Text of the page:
Group of students walking on fallen tree trunk in wintery woods at Devils Dyke

Nature walk and social at Devil’s Dyke

To take a break from studies this February, 40 students and staff from Geography, Environment and Ecology courses decided to get out of the city for a casual social event. The chosen location was Devil’s Dyke. With its deep ice-cut valley, its wildlife, its folk legends and its panoramic views across the South Downs, this was the perfect place to roam around on a Saturday afternoon! And being just 20 minutes from the city by bus, it’s easy to travel to any time.

The weather turned out to be unusually misty, lending an eerie beauty to the trip. Even though we couldn’t see all the way down to the sea, we still managed to explore the area over a couple of hours. We were joined by a National Trust guide – storyteller Adam Skerret – who explained the area’s long and changing history, and the relationship between myth-making and natural environments.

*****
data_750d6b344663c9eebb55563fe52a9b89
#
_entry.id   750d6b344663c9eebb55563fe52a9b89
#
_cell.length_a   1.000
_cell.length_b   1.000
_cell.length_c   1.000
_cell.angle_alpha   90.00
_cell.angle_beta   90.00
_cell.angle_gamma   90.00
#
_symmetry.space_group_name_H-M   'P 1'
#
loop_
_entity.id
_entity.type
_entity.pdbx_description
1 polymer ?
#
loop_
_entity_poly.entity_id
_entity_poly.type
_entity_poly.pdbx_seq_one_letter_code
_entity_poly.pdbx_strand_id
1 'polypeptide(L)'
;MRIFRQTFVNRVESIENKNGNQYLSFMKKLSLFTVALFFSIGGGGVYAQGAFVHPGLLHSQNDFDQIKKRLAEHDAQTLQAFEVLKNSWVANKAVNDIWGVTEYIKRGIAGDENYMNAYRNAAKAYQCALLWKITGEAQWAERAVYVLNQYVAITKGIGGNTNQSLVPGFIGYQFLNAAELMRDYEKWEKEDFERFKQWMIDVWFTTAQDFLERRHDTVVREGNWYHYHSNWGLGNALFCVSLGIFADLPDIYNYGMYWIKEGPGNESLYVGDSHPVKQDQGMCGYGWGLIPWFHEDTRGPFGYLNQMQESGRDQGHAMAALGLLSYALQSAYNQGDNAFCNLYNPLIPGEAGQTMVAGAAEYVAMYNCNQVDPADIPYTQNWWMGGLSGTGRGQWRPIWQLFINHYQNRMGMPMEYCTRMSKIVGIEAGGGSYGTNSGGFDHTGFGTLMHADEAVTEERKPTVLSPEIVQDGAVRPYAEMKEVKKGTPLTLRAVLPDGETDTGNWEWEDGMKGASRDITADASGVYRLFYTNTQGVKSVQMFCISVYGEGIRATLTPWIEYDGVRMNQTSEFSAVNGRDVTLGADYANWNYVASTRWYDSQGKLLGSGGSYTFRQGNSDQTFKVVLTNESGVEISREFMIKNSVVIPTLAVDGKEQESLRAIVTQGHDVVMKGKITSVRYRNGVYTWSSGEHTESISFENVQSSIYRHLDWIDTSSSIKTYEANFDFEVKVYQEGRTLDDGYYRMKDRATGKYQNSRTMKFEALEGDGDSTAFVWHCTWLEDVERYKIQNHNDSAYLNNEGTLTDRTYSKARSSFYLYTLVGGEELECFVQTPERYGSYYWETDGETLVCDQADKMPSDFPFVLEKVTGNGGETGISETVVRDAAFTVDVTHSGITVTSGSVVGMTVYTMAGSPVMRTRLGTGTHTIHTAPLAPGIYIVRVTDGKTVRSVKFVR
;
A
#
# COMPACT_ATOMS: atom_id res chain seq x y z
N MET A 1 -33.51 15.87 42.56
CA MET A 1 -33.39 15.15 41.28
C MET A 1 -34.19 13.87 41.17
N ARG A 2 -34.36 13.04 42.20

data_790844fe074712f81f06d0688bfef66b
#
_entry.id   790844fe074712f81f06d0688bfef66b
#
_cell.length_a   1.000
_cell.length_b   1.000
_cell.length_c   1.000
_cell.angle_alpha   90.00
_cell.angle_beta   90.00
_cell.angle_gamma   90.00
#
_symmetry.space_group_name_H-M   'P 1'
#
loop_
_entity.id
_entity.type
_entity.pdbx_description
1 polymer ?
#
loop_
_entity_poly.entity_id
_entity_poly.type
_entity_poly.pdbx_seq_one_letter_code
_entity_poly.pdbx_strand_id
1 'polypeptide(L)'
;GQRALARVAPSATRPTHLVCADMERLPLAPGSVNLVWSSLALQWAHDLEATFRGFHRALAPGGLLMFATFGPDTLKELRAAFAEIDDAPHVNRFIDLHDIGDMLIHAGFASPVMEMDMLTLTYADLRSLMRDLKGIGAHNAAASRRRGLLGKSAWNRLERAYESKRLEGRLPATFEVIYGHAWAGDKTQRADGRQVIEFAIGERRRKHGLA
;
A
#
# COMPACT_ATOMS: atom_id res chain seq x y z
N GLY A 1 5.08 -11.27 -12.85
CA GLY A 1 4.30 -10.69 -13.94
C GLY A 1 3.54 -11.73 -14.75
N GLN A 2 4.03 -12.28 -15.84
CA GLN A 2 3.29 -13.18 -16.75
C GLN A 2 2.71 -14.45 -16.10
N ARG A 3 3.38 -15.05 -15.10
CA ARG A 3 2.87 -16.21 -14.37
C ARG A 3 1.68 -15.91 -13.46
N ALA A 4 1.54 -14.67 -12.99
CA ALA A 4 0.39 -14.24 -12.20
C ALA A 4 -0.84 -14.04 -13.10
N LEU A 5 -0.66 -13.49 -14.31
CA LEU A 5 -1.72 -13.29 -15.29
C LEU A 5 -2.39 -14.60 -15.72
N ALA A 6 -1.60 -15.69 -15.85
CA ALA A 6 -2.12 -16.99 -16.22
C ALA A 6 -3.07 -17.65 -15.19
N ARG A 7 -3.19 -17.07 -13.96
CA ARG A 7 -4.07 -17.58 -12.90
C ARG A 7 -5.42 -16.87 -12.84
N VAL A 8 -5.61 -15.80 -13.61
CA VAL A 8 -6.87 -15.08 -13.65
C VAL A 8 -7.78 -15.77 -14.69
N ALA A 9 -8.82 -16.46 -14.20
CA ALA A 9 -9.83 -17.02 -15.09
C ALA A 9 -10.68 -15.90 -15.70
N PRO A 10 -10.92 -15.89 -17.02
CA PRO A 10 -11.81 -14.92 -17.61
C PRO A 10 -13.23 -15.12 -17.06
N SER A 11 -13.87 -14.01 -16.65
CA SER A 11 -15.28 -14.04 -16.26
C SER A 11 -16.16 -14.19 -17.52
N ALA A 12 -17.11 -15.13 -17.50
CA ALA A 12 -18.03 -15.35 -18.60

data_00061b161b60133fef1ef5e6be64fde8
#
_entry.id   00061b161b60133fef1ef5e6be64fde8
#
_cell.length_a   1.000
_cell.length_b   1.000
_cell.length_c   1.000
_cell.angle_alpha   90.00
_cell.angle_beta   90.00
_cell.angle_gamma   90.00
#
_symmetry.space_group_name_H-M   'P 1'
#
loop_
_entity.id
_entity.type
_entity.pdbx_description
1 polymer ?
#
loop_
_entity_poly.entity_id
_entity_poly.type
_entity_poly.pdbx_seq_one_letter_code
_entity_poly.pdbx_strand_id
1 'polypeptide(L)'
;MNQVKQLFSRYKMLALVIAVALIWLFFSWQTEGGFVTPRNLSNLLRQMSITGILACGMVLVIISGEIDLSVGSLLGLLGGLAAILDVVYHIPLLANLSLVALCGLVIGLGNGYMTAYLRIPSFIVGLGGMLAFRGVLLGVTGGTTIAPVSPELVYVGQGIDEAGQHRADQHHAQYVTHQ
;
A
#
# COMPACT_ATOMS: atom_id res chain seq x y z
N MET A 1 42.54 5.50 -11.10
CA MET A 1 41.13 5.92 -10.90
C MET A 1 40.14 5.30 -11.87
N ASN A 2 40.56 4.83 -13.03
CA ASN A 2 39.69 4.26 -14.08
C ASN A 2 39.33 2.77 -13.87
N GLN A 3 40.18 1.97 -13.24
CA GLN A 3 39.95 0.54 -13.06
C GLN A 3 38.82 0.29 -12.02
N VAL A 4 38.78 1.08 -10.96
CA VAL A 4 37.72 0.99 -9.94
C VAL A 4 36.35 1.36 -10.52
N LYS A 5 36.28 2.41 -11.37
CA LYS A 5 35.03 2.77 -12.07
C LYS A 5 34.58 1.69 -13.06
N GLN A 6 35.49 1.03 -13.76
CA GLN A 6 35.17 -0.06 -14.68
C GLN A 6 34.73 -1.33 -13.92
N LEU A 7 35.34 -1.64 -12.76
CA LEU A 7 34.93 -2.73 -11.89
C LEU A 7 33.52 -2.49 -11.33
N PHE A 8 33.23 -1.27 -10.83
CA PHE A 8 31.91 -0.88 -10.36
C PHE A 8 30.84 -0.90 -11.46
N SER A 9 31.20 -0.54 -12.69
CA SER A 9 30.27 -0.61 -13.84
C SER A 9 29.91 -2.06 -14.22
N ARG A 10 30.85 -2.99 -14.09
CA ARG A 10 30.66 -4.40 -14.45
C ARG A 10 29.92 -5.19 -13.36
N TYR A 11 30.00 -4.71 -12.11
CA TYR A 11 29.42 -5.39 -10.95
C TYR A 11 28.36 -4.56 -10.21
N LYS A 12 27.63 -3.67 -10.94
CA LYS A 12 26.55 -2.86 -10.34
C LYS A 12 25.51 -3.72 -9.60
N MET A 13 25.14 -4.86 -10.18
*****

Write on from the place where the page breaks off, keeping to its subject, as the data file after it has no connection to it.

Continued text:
We also ran a photo contest for students, with two categories. Congratulations go to Alex Cunnington, studying Geography BSc for his fantastic winning entry to the Best Photo of students category, and to John Norris who is studying Ecology and Conservation for his winning shot in the Best Photo of the Landscape category. Check out their winning images in this post!

Published by

Nick McGlynn

Research fellow at Brighton university specialising in geographies of LGBTQ equalities.

Leave a Reply

Your email address will not be published. Required fields are marked *